“Freedom of the press”
The media’s rights of access to the courtroom have had effects on the public, the defendants and the victims. The United States form of government’s is founded on the fundamental law of the Constitution of the United States and its Bill of Rights. The Constitution has Amendments which are designed as protection of an individual “rights” against governmental interference with their freedoms. Freedoms that includes, “freedoms of speech”, “freedom of the press”, and the “right of assembly” and “freedom of religion” with the guarantee of a separation of church and state, and many other rights which also obtain their protection from Amendments of Constitution. Can these rights conflict? Can we have a fair trial and a free Press? The press has played a critical role in America’s history, it was instrumental in bring about American’s Revolution. However, not everyone was impressed with the Media’s role, or place. George Washington believed the press should be firmly "managed" and kept in its place. While Jefferson disagreed and declared "nature has given to man no other means [than the press] of sifting out the truth either in religion, law, or politics."(Grunwald, 1979). The desire of the citizen’s need or desire to know and armed with the Constitutional right of “the Freedom of the press”, it was natural that the media would eventually start covering courtroom events and cases. The media’s courtroom mission is to report on courtroom activities and proceedings in an effort to keep the public inform, it also allows the public to see how the judicial system works and allowing the citizens to witness the system in operation for themselves, insuring that all trials are fair and unbiased. But is this the case? Is the media’s coverage fair and unbiased?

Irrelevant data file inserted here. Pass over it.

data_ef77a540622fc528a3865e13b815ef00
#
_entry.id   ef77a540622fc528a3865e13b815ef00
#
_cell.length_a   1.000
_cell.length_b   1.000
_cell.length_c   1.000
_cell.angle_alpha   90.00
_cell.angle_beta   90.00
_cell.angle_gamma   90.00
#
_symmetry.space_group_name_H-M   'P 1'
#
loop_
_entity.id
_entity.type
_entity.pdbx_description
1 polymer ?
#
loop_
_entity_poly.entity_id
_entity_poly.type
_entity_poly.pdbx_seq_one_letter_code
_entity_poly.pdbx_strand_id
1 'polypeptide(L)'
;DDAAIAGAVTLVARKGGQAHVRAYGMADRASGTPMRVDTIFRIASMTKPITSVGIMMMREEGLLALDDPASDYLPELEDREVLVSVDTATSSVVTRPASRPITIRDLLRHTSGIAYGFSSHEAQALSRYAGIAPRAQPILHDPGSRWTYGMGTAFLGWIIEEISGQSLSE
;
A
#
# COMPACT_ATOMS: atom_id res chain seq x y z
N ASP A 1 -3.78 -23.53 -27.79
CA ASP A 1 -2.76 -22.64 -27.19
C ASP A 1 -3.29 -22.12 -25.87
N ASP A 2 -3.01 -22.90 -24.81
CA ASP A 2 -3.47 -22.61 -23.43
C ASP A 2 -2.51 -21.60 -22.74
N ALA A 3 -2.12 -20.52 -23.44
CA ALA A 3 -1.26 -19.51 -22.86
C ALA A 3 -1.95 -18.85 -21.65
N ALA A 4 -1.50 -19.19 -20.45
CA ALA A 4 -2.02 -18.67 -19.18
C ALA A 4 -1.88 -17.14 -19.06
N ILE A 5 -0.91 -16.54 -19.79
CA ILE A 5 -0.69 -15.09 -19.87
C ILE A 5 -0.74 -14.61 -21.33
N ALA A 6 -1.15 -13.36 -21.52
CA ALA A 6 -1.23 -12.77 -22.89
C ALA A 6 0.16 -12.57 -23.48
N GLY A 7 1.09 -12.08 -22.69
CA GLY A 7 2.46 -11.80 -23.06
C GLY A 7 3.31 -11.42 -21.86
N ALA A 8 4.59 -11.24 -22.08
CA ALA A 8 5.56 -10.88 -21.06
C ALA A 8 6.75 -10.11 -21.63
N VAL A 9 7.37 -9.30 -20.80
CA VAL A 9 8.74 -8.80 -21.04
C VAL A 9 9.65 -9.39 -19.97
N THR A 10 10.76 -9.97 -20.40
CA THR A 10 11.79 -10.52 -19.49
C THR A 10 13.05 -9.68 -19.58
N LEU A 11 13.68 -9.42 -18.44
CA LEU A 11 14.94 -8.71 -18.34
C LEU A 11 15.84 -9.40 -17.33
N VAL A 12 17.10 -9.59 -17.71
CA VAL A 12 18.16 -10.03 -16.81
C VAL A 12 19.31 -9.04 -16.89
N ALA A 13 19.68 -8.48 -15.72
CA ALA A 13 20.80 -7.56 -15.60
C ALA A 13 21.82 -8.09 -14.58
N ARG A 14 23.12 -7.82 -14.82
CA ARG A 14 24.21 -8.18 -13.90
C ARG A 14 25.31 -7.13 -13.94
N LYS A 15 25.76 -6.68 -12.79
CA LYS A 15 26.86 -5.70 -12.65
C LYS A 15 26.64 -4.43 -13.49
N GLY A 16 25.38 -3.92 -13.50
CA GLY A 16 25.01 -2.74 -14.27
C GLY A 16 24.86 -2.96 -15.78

Effects of the media on the defendants
Fifth Amendment to the U.S. Constitution provides a defendant cannot "be compelled in any criminal case to be a witness against himself." Meaning, the defendant cannot be forced to make statements against themselves. Should the defendant choose to remain silent, that silence can not be used against them. Under the Sixth Amendment the defendants has the right to be confronted by the witnesses against them and the right to cross-examine those witnesses. Other rights that the accused enjoys is the right to have a public jury trial, and to have representation by an attorney, it also protect against being tried twice for the same offense ("double jeopardy"). Everyone in the United States is entitled to a fair trial by jury, a jury of one’s peers; the defendant remains innocent until proven guilty. It is important that suspected criminal receives a fair trial and that they not become victims of unfair reporting, guilty or innocent as seen thought the lens of a camera, defeat or victory. Therefore, it is important that not only the trial be fair and unbiased, it is equally important that any reporting of courtroom activities by the media be held to the same fair and unbiased standards. But is that the case? In 1954, in Bay Village, Ohio Dr. Sam Sheppard was on trial for the brutal murder of his wife. A Cleveland newspaper had a huge interest in the Sheppard case long before it had even gotten stated. Before the trial had begun the Cleveland area newspapers printed headlines and editorials that were obvious bias toward Dr. Sheppard, printing headlines like "Somebody Is Getting Away with Murder" and "Why Isn't Sam Sheppard in Jail?” The newspaper went to the extent of listing all 64 names, addresses and telephone for potential jurors which the court had to choose from. A federal judge blasted the Cleveland newspapers for "trying" Sam Sheppard in the media, making reference to it as "a mockery of justice" .Dr. Sheppard was found guilty and sentenced to life in prison in 1954. In 1964 Sam Sheppard was released on an appeal, after spending almost 10 years in prison. The Sam Sheppard case is to this day still a debatable...
References: Adam, S. (n/d). The Sam Sheppard Trial. Providence College in Providence, Rhode Island. Retrieved September 8, 2008, from http://www.providence.edu/polisci/students/sheppard_trial/media.htm
Carter, C. A. (1981). Media in the Courts. National Criminal Justice Reference Service. Retrieved August 25, 2008, from http://www.ncjrs.gov/App/Publications/abstract.aspx?ID=77571.
Grunwald, H. (1979, July 16). The Press, the Courts and the Country. Time Magazine. Retrieved September 8, 2008 from http://www.time.com/time/magazine/article/0,9171,920536-2,00.html
Howard, H. (n/d). The Courts and Media Coverage. Lectric Law Library. Retrieved August 25, 2008, from
Rosen, R. E. (1990). Liberal Battle Zones and the Study of Law and the Media. Law and Human Behavior, 14.(5), 511-521.Retrieved August 25, 2008, from
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